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Why Indian Mobile Users Could Soon Pay Heftier Bills

Days of cheap data rates and low mobile plans for Indian users might soon come to an end.

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Tech News
2 min read
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Mobile users in India are paying the cheapest rates for data, and even their mobile bills are probably the lowest among most countries. This has been brought about by free outgoing voice calls, no roaming charges and domestic long distance calls cost almost nothing.

These changes were brought about after the entry of Reliance Jio into the telecom sector, forcing competition to bring down prices as well, which meant happy days for the consumers.

However, recent trends suggest that it’s likely that telcos will now look to increase their revenue from users, specifically those who’re willing to pay more for better services. Industry experts have also pointed out that postpaid users in the country might have to shell out more, especially with low-priced plans being shelved by the companies.

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According to a recent ET Telecom report, Vodafone has informed users that they are being upgraded from a Rs 199 to Rs 399 postpaid plan, which comes into effect from 10 July this year. To make sense of this upgraded plan, the telco will be offering a slew of benefits, including free one-year access to Amazon’s Prime Video and Music content.

This trend was first seen with Airtel, which reportedly has also discontinued most of its plans below Rs 499, making sure it has users who can help them deliver a better average revenue per user (ARPU) metric.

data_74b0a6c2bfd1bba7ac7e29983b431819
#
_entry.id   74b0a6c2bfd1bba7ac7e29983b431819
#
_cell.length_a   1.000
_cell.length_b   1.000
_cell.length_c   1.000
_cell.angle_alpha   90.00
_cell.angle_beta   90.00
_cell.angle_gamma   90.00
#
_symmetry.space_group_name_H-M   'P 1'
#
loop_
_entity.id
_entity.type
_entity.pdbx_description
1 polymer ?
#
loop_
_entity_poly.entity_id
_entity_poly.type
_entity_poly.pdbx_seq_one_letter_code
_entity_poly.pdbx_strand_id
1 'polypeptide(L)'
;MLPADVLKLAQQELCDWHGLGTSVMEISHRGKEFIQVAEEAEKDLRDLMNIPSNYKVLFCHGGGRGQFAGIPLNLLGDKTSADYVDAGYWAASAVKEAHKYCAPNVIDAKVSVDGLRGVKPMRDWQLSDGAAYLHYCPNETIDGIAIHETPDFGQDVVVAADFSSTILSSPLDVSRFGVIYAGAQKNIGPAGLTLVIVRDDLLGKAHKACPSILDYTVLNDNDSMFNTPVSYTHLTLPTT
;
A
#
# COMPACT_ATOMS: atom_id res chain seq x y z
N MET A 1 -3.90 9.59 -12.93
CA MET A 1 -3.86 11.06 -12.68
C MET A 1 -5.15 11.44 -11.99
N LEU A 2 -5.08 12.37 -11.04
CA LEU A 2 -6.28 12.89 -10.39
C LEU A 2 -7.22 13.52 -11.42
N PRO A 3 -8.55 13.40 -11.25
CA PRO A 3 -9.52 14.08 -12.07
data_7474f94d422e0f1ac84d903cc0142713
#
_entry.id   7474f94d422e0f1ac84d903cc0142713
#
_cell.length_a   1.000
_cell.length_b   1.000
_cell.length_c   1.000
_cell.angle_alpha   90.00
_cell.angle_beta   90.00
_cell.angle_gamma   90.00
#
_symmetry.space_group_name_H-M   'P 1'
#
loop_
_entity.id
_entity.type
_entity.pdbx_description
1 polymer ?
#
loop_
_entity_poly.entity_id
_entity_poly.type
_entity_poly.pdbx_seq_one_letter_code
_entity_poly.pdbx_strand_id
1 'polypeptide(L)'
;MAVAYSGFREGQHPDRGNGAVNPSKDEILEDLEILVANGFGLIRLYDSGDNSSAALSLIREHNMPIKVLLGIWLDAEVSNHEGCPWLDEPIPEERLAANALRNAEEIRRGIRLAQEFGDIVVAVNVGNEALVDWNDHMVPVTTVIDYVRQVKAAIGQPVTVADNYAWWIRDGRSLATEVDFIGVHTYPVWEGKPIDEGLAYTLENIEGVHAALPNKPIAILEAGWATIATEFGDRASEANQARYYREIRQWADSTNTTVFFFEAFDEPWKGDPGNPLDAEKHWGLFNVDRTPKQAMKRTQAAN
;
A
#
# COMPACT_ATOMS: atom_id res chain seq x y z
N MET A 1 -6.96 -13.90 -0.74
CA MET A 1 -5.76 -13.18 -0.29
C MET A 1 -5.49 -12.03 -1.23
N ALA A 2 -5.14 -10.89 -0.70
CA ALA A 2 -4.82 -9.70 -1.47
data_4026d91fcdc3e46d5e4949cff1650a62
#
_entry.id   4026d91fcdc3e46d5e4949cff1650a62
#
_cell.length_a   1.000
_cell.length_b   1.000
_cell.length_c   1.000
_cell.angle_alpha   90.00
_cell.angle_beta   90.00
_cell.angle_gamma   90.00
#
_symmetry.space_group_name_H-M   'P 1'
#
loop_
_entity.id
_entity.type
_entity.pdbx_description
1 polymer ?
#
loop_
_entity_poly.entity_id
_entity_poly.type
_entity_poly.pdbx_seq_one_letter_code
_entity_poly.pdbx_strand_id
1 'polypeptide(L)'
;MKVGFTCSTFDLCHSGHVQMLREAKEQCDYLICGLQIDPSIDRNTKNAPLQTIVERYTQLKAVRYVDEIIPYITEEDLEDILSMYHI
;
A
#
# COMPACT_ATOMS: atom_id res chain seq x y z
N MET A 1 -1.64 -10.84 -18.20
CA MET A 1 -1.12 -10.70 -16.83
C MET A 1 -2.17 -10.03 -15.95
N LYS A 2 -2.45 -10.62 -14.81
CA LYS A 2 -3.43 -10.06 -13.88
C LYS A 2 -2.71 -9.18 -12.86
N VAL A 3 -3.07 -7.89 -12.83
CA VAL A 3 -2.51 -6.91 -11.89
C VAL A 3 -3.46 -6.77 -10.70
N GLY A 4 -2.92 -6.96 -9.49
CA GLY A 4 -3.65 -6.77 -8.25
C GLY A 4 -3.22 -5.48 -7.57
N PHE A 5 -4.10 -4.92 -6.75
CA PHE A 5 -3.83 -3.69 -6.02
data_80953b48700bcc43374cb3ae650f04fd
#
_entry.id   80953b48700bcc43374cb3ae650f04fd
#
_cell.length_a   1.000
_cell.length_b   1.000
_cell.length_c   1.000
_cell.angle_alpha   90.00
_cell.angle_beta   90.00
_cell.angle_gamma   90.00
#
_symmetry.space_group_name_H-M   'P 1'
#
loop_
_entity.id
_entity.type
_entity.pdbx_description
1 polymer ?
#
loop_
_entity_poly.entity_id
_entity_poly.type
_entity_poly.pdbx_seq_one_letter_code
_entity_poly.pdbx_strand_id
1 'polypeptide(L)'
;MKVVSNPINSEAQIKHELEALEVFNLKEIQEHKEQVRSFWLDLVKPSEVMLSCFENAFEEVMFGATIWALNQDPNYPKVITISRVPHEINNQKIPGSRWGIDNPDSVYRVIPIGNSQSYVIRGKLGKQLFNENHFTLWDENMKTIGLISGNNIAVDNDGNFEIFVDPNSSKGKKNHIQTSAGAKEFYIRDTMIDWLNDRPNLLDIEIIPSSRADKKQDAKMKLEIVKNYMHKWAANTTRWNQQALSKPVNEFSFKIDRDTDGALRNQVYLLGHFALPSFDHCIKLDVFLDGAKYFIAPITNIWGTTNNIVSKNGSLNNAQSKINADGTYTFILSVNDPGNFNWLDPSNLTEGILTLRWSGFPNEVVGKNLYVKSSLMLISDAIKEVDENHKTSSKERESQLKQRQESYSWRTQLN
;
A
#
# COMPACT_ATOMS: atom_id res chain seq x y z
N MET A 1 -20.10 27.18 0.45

Telcos have been reeling under big losses for many quarters now, and with falling ARPU becoming a concern, it seems they are willing to sacrifice few users in order to increase their revenue.

Analysts have pointed out, while postpaid users don’t constitute more than 3 percent of the total subscriber base for a telco, their impact shows in the revenue column, with 15 percent of the overall numbers coming from postpaid users.

In this scheme of things, that 15 percent can make a huge difference to the final numbers every quarter.

It’ll be interesting to see if both Airtel and Vodafone Idea Limited are willing to take the risk of continuing to lose users, in order to shore up their coffers, for business sakes. All this clearly points to a change in pricing trends for postpaid mobile users in India, which is likely to show its effect in the next couple of quarters.

With only three telcos now serving over 500 million users in the country, the days of a drop in data rates might be coming to an end sooner rather than later.

(At The Quint, we are answerable only to our audience. Play an active role in shaping our journalism by becoming a member. Because the truth is worth it.)

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